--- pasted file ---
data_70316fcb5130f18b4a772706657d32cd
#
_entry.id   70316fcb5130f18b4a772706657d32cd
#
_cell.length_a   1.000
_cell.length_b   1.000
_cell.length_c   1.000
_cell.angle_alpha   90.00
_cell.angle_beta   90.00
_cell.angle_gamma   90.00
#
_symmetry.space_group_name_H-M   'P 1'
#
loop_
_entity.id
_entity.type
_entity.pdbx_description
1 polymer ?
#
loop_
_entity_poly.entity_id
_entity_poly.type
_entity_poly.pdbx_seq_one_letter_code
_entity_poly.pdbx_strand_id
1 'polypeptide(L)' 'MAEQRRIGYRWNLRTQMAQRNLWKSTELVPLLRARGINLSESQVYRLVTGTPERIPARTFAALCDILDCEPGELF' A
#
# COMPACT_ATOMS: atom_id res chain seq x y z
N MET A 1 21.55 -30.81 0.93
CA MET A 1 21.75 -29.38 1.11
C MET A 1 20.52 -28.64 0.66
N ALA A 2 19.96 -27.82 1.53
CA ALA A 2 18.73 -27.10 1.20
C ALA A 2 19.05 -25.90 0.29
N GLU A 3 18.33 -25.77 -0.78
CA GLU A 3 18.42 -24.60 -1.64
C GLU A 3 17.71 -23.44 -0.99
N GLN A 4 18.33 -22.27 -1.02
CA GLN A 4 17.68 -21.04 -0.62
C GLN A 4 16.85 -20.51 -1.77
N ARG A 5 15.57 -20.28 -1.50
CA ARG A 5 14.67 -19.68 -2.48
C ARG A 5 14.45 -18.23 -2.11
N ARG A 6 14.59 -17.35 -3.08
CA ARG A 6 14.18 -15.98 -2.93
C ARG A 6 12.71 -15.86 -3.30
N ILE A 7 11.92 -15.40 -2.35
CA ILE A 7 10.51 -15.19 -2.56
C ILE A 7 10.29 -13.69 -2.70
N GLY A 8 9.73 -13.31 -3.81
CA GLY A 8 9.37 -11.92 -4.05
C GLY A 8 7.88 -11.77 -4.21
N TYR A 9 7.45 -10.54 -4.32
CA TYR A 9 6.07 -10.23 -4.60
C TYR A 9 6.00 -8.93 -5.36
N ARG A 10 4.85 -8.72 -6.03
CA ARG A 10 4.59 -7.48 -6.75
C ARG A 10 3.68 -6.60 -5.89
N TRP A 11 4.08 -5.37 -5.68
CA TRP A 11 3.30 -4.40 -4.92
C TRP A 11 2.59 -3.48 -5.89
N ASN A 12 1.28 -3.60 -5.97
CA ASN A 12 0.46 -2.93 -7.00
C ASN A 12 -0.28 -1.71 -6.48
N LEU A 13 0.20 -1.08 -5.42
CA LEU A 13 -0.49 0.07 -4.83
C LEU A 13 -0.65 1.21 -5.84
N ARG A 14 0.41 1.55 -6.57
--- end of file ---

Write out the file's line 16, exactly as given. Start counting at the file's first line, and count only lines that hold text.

_entity.type